Next Wave Festival
Various locations around the Melbourne CBD
May 13th – May 30th
Melbourne has copped some flak recently as the things it cherishes most have slipped out of reach with the closure of the Tote, the painting over a Banksy stencilled rat in Hosier Lane and now murmurings that another seminal piece of art is going by the wayside (funnily enough right behind the Tote) Keith Haring’s mural Yesterday, Today and Tomorrow (1984).
But then something like the Next Wave Festival (May 13th –May 30th) fires up and reminds you Melbourne’s reputation as a creative hub stems not from the guest appearances of Haring or Banksy in the odd laneway but from the unique spaces it continues to offer up to local emerging artists. The festival’s motto this year was ‘No Risk Too Great’ and while some of the work is not always as thrilling as that sounds the spaces are.
Although it is a festival defined by its seemingly unfettered access to some unusual venues a quick comment from any artist or curator involved assures you that there were mountains of Occupational Health and Safety issues surmounted before any artwork was installed. However from the viewer perspective the festival seems imbued with a large amount of trust and nil security as you wander through these venues.
Being able to enter the bizarre utilitarian underground of Federation Square is a whole new experience of the cityscape. As Lauren Brincat’s surreal 12 minute video “Shine on You Crazy Diamond” featuring a parched, rural Victorian landscape plays in front of you, the Flinders Street trains rumble over ahead and alongside, shaking the surrounding walls. Brincat’s video is strangely complemented by this pipe ridden concrete space adding an urban dimension to her work.
Over near the Victoria Markets in the old meat market hall where the Next Wave headquarters are situated is one of the festival’s keynote projects, “Structural Integrity”, featuring six Australian and five Asian Artist Run Initiatives. In the open barn-like hall a circus atmosphere unfolds of tents, smoke rings and coloured flags. The curators Jeff Khan and Ulanda Blair used the pavilion space to play upon the associations of the Victorian era World Fair and exhibitions that promoted national exports and achievements.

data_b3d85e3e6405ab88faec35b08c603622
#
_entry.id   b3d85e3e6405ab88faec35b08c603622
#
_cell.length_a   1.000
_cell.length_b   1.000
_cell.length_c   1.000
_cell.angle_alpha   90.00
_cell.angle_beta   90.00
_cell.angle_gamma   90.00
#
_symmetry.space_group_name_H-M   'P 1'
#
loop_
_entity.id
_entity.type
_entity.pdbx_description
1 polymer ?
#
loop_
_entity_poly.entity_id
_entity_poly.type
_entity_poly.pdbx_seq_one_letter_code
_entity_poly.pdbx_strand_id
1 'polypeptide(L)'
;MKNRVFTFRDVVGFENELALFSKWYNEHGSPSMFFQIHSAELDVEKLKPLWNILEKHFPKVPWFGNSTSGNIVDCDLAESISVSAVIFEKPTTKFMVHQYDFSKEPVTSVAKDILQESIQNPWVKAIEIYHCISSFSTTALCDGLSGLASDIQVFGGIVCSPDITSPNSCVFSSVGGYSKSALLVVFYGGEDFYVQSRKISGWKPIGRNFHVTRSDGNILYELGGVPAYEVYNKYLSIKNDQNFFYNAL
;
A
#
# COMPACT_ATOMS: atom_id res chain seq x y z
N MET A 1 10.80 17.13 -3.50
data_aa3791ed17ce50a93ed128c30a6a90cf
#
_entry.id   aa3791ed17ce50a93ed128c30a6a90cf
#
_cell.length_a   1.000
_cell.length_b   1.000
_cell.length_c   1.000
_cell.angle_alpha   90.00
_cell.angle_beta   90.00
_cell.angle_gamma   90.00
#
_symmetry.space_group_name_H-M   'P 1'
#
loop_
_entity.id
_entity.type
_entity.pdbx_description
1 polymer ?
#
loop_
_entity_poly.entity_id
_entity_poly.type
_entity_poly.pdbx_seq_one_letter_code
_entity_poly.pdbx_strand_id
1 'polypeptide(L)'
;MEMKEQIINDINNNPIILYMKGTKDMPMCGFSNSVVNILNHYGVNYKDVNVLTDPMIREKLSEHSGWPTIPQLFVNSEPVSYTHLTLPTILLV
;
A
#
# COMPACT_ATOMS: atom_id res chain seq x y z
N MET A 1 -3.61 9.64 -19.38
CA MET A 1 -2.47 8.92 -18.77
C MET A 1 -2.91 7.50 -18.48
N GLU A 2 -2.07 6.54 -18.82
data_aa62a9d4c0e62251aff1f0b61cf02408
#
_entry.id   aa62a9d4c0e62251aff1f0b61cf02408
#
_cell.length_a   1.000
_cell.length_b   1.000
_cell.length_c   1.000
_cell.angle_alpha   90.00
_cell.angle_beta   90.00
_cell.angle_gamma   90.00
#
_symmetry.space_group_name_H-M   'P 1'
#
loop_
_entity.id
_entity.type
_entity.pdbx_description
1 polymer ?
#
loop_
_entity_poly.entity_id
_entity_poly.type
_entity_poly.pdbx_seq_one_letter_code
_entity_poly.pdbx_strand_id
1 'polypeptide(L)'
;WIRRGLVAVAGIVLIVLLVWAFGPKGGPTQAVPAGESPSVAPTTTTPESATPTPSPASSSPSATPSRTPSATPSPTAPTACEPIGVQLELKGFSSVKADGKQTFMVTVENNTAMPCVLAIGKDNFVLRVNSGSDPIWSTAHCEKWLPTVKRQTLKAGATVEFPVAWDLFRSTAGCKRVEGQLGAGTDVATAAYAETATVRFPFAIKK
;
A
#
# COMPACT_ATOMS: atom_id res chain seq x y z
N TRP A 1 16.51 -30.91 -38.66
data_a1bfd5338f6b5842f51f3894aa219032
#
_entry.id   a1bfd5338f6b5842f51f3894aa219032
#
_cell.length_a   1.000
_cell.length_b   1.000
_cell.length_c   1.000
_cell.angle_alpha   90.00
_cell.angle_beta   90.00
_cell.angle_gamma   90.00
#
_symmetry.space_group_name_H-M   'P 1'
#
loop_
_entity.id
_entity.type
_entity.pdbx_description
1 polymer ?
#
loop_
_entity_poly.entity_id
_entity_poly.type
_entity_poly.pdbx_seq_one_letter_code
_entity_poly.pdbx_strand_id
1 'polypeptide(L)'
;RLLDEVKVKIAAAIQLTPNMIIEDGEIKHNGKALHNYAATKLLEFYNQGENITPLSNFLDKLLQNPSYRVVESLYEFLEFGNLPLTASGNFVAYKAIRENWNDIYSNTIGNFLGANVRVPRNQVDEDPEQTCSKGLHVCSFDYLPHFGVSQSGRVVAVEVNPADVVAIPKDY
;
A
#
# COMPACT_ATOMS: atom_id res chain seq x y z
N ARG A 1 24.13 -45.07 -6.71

However the eclectic works on display here are a world away from the rational or scientific exhibits of bygone times; plants are intertwined with speaker systems making eerie buzzing noises, scenesters tunnel their way to the centre of the earth on video, remote control cars are propelled up cardboard mountains and crystal cities are mounted out of televisions, foil and foam. The space leaves you a little bewildered as you wander back out into the clarity of daylight.
Meanwhile in the evening Melbourne Central’s rooftop finds itself adorned with a refined bit of Japanese culture in the form of bathhouse replete with a miso soup stand. The Sydney collective Bababa International invited unsuspecting shoppers and late night commuters the chance to take a dip in a semi-warm mud bath and gaze out over the city rooftops. Despite the chill a surprising amount of punters took the plunge, perhaps a testament to the festival’s ability to make people take risks in strange places.
With over fifty projects and many more artists there is bound to be hit and misses, and also missed opportunities of viewing the best performances on any given night. However the momentum of the festival is carried by Melbourne city’s willingness to play host over two weeks to a series of events and artists allowing them to mould themselves into venues familiar and not so familiar, making an everyday wander through the city and its surrounds a little more memorable.
Full guide of all the happenings and performances here.
Image by Jorge de Araujo